# fixed pressure

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 August 4, 1999, 02:38 fixed pressure #1 john Guest   Posts: n/a I am working on incomressible fluid flow problem with the following specifications. Inlet B.C. :fixed velocity boundary condition at 6 m/s with turbulence intensity of 2% OUTLET B.C : fixed pressure boundary condition at 0 pressure with the same turbulence. Problem: At the outlet there is INFLOW. Any Explanation. Geometry : Like Heat Exchanger Baffles are placed in the flow domain.

 August 4, 1999, 04:07 Re: fixed pressure #2 John C. Chien Guest   Posts: n/a (1). You need to find out the real flow pattern first. (2). The flow pattern is determined by your problem specification, which is a strong function of the problem geometry. (3). It is likely that the outlet is not placed far downstream and there is a flow separation there. (4). So, move the outlet condition further downstream to avoid the complication first. (5). In the pressure-based solver, the solution can also run into reverse flow during iteration. But it should disappear by the time the solution converges, if the exit boundary condition is placed properly further downstream.

 August 4, 1999, 08:27 Re: fixed pressure #3 Jin Wook LEE Guest   Posts: n/a It is best to place the outlet far downstream, but sometimes it is impossible. In that case, you should check the possibility of reverse flow in the real flow system. For special cases, inflow through the boundary, including outlet, is possible correct solution. In that case, outlet is not a real outlet but a mixed inflow/outflow boundary. Hoping that it might be helpful to you. Sincerely, Jin Wook LEE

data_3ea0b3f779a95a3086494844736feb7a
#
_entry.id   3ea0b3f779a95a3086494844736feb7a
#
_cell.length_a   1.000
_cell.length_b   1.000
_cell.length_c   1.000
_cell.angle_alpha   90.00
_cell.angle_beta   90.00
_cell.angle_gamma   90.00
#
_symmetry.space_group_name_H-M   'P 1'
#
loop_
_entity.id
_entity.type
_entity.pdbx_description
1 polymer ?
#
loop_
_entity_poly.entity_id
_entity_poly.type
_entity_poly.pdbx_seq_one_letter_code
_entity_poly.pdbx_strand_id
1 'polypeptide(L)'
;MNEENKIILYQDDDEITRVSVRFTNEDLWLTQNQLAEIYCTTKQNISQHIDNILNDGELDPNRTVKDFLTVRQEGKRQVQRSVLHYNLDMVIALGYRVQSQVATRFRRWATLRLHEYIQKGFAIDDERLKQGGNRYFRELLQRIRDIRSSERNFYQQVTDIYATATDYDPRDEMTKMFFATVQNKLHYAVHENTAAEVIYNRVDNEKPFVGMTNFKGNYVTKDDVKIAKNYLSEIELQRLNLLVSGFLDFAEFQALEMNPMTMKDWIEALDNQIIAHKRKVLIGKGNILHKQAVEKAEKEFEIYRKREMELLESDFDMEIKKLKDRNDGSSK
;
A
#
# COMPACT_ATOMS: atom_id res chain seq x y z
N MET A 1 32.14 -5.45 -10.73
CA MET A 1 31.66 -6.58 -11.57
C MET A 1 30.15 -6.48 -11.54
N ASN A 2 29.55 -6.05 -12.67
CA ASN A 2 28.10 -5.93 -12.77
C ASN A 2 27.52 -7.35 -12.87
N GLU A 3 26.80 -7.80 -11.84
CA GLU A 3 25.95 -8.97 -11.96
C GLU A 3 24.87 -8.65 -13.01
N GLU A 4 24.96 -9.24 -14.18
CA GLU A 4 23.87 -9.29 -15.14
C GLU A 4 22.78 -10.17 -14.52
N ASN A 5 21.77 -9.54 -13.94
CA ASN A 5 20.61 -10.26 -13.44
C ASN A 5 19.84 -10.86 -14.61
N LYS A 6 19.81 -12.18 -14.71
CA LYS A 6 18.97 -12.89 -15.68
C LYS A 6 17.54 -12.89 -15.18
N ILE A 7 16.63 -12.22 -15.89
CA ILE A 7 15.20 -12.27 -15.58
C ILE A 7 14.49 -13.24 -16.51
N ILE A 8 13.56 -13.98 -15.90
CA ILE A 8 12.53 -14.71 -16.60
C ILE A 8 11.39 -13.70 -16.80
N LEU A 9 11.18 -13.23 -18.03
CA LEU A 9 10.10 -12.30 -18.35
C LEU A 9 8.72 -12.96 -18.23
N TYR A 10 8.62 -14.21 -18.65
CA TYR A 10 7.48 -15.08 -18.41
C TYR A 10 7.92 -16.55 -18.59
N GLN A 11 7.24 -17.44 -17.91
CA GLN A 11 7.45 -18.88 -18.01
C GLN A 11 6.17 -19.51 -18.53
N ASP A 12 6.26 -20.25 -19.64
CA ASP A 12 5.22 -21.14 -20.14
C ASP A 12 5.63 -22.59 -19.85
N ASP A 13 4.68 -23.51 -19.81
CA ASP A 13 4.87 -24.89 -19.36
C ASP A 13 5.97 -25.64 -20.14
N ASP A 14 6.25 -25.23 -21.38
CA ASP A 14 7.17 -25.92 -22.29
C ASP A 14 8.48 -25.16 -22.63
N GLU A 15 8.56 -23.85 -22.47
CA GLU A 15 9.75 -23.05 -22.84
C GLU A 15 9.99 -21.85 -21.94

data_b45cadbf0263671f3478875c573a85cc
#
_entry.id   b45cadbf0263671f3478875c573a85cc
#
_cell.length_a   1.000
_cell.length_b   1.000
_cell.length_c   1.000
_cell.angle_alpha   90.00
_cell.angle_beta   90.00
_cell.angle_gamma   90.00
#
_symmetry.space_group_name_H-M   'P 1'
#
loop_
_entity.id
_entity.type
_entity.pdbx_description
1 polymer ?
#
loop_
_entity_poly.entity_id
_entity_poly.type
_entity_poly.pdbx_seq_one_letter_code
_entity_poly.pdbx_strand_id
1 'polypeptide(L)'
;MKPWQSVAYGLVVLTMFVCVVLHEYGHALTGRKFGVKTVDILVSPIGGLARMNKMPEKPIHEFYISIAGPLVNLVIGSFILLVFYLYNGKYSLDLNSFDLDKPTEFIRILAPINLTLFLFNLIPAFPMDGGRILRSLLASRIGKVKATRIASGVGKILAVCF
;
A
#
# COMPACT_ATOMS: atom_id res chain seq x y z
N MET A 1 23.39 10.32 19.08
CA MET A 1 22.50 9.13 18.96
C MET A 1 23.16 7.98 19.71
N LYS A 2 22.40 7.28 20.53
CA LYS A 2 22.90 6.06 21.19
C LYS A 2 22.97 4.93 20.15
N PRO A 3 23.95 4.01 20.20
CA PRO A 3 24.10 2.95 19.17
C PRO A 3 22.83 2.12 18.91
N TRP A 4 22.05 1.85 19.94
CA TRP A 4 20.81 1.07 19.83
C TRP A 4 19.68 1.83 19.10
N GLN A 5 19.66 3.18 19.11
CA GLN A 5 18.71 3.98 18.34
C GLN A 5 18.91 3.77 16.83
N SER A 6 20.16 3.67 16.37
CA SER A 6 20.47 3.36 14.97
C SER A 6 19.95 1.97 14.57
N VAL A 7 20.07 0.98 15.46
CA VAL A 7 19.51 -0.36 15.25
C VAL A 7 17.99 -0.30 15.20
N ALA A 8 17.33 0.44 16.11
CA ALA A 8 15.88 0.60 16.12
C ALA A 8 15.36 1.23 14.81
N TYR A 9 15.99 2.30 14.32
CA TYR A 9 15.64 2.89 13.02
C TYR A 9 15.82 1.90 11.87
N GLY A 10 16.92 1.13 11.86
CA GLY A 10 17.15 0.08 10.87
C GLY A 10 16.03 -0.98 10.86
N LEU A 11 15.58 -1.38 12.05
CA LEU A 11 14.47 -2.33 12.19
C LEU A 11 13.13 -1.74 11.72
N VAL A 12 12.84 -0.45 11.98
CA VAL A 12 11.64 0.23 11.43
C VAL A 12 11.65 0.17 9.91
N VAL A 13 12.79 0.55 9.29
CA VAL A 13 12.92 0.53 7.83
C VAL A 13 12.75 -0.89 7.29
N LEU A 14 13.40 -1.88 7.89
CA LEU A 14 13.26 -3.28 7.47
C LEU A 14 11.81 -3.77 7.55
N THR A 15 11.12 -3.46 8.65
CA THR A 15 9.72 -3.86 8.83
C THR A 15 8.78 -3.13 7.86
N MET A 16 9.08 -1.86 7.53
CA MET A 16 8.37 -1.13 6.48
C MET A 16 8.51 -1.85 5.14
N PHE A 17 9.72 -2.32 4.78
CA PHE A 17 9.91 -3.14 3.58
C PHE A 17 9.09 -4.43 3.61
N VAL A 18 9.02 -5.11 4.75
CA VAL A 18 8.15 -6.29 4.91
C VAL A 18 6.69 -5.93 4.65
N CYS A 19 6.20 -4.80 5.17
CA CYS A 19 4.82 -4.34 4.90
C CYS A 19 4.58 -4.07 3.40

August 4, 1999, 10:21 Re: fixed pressure #4 Biao Zhou Guest   Posts: n/a The real flow pattern is dependent on the specific geometry and sometime reverse flow from outlet is expected for some engineering application, for example, some burner. You also can check if your boundary is set correctly with the following step: (1) calculate a short case; (2) calculate a long case; (3) compare the presure and velocity fields between the two cases for some specified cross-sections. If the boundary is right, then the results should be same or very closed.

 August 6, 1999, 00:34 Re: fixed pressure #5 clifford bradford Guest   Posts: n/a for your inlet you need 2 bc other than the turbulence intensity. also as Jin said the reversed flow may be physically realistic in which case your code needs to check whether the boundary is inflow or outflow if it is outflow your one bc is adequate if it is inflow you must then specify another bc(?).another option may be to use nonreflecting bc at the exit which may allow the reversed flow.

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